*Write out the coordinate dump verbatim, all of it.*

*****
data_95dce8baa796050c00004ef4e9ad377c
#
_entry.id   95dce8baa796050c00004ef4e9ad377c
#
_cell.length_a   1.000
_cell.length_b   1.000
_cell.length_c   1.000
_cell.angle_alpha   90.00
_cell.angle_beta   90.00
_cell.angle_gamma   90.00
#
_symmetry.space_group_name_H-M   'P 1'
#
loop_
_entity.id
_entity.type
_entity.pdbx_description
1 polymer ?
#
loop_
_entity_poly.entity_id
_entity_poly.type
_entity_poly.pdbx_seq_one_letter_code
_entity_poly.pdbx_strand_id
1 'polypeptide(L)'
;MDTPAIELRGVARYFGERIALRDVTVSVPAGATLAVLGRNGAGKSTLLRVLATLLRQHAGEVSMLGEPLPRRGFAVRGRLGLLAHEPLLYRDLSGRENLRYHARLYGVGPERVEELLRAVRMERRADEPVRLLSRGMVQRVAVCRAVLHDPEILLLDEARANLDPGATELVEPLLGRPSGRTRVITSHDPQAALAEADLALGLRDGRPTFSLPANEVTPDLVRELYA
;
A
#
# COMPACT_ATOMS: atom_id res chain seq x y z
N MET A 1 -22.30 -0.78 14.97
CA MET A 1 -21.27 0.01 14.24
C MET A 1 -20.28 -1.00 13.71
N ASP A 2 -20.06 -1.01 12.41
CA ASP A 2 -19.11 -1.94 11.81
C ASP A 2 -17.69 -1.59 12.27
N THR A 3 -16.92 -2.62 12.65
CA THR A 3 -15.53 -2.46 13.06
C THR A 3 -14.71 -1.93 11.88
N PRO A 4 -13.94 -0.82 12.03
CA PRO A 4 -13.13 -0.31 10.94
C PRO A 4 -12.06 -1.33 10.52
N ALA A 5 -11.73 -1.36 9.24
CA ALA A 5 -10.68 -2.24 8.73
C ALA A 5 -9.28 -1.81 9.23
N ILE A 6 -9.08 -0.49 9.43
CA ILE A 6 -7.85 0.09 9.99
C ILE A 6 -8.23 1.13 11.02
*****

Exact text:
data_95dce8baa796050c00004ef4e9ad377c
#
_entry.id   95dce8baa796050c00004ef4e9ad377c
#
_cell.length_a   1.000
_cell.length_b   1.000
_cell.length_c   1.000
_cell.angle_alpha   90.00
_cell.angle_beta   90.00
_cell.angle_gamma   90.00
#
_symmetry.space_group_name_H-M   'P 1'
#
loop_
_entity.id
_entity.type
_entity.pdbx_description
1 polymer ?
#
loop_
_entity_poly.entity_id
_entity_poly.type
_entity_poly.pdbx_seq_one_letter_code
_entity_poly.pdbx_strand_id
1 'polypeptide(L)'
;MDTPAIELRGVARYFGERIALRDVTVSVPAGATLAVLGRNGAGKSTLLRVLATLLRQHAGEVSMLGEPLPRRGFAVRGRLGLLAHEPLLYRDLSGRENLRYHARLYGVGPERVEELLRAVRMERRADEPVRLLSRGMVQRVAVCRAVLHDPEILLLDEARANLDPGATELVEPLLGRPSGRTRVITSHDPQAALAEADLALGLRDGRPTFSLPANEVTPDLVRELYA
;
A
#
# COMPACT_ATOMS: atom_id res chain seq x y z
N MET A 1 -22.30 -0.78 14.97
CA MET A 1 -21.27 0.01 14.24
C MET A 1 -20.28 -1.00 13.71
N ASP A 2 -20.06 -1.01 12.41
CA ASP A 2 -19.11 -1.94 11.81
C ASP A 2 -17.69 -1.59 12.27
N THR A 3 -16.92 -2.62 12.65
CA THR A 3 -15.53 -2.46 13.06
C THR A 3 -14.71 -1.93 11.88
N PRO A 4 -13.94 -0.82 12.03
CA PRO A 4 -13.13 -0.31 10.94
C PRO A 4 -12.06 -1.33 10.52
N ALA A 5 -11.73 -1.36 9.24
CA ALA A 5 -10.68 -2.24 8.73
C ALA A 5 -9.28 -1.81 9.23
N ILE A 6 -9.08 -0.49 9.43
CA ILE A 6 -7.85 0.09 9.99
C ILE A 6 -8.23 1.13 11.02